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2021 NLDS Preview: What Brewers lack in pop, they make up for with their collective glove

Pictured here is Willy Adames, caught in the act of run prevention.

Milwaukee Brewers v Atlanta Braves Photo by Todd Kirkland/Getty Images

Yesterday we took a look at Milwaukee’s formidable pitching staff ahead of their NLDS showdown with our Braves. Now it’s time to examine what the Brewers have in store when it comes to their lineups. Generally speaking, this isn’t exactly a super imposing group but I’m sure that if you’ve clicked on this article then you’d like to know a little bit more about what the Brewers have to offer. Go ahead and settle in, because I’m about to break this down for y’all.

As a team, the Brewers haven’t exactly been tearing the cover off the ball here in 2021. Milwaukee as a team averaged 91 wRC+ over the course of the regular season. To put that in perspective, they finished tied with the Baltimore Orioles. They also tied with the Orioles in Isolated Power, as both of these teams finished with a team ISO of .163. Their team wOBA looks a little bit better since they finished with .310 in that department, but that’s still not great. Either way, it’s not particularly great that this lineup has more in common with a team that won 52 games than your usual playoff contenders, but hey, that’s the power of pitching and defense.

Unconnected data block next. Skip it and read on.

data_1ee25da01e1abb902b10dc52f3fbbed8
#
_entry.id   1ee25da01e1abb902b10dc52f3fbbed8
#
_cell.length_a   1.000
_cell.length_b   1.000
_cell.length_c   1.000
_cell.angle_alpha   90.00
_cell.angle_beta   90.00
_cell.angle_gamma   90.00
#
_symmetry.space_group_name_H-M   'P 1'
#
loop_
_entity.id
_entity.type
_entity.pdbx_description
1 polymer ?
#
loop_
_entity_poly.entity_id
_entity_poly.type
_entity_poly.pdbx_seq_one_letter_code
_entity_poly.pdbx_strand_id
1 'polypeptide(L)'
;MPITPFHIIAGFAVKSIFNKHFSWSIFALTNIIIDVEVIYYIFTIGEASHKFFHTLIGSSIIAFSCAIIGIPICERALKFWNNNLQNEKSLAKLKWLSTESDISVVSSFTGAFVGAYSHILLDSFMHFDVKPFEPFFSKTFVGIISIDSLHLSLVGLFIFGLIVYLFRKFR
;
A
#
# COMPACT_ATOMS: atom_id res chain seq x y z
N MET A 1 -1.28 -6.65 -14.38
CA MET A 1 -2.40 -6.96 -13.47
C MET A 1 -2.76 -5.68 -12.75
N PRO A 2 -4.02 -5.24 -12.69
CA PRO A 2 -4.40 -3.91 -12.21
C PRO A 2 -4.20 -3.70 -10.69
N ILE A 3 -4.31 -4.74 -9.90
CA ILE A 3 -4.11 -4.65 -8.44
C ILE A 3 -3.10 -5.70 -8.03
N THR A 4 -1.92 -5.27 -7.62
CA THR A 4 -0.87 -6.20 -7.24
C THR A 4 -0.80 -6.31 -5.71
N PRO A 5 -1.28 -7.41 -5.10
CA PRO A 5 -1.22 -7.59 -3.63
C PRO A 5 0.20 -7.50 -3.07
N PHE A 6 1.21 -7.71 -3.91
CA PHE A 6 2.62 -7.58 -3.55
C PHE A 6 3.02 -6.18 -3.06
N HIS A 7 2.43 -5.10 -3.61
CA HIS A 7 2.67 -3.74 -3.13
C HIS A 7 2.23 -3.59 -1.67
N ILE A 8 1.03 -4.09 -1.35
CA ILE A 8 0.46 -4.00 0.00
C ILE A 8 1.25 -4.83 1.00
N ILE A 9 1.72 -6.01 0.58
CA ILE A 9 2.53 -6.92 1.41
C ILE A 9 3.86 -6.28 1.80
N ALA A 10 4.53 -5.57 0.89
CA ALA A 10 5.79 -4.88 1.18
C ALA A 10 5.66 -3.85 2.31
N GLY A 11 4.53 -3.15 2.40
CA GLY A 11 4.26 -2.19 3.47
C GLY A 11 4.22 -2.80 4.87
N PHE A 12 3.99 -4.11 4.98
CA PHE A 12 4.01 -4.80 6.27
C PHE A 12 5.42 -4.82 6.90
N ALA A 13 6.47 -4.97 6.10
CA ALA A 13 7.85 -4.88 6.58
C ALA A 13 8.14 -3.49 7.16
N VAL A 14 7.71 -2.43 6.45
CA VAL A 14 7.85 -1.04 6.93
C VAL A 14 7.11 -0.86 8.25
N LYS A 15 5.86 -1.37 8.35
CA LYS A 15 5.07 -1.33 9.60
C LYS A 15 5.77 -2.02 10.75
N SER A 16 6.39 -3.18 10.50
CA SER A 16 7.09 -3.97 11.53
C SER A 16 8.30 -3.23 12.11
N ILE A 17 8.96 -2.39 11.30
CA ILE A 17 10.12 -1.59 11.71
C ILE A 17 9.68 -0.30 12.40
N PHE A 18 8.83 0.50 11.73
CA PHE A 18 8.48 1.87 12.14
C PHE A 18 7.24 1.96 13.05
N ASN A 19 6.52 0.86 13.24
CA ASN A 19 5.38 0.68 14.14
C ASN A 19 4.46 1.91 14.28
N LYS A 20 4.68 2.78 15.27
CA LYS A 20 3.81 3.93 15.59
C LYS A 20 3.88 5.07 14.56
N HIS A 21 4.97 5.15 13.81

Yeah, let’s talk about fielding on the internet, which is totally not a contentious and controversial thing to discuss in online baseball circles. Anyways, FanGraphs has the Brewers rated as the top defensive team in all of baseball. It was something that the Brewers’ front office targeted as a place for improvement in the offseason and as it turns out, they succeeded wildly in that department. FanGraphs has them with a team DRS of 57, while Fielding Bible gave them credit for 62 Defensive Runs Saved. Either way, it’s one of the best marks in all of the National League and a decidedly huge improvement over what it was in recent years. If this team starts booting it around the place during this series, it’ll be a shock.

Going back to their batting, the clear danger man in this lineup is Willy Adames. Adames went from basically just floating around earlier this season with the Rays to breaking out with the Brewers the second he touched down in Wisconsin. He’s hit .285/.366/.521 in Milwaukee, with 135 wRC+, .349 wOBA and .236 ISO. Adames has hit 25 dingers this year, and 20 of them came after he joined the Brewers. The change of scenery did wonders for the big-swinging shortstop and he’s been Milwaukee’s best hitter since they traded for him.

New York Mets v Milwaukee Brewers Photo by John Fisher/Getty Images

After Adames, there’s just a lot of decent-but-not dangerous hitters that Milwaukee could deploy in their lineup. Avisail Garcia is the next-best power hitter on their team, as he’s clubbed 29 homers this season while carrying around a .228 ISO along with 115 wRC+. Kolten Wong and Luis Urias have been perfectly fine at the plate as well, as both of them have been hovering around 110 wRC+ for most of the season. Tyrone Taylor has also got some pop in his bat and could be one of those lightly-regarded guys who comes up big in the Postseason if things go Milwaukee’s way.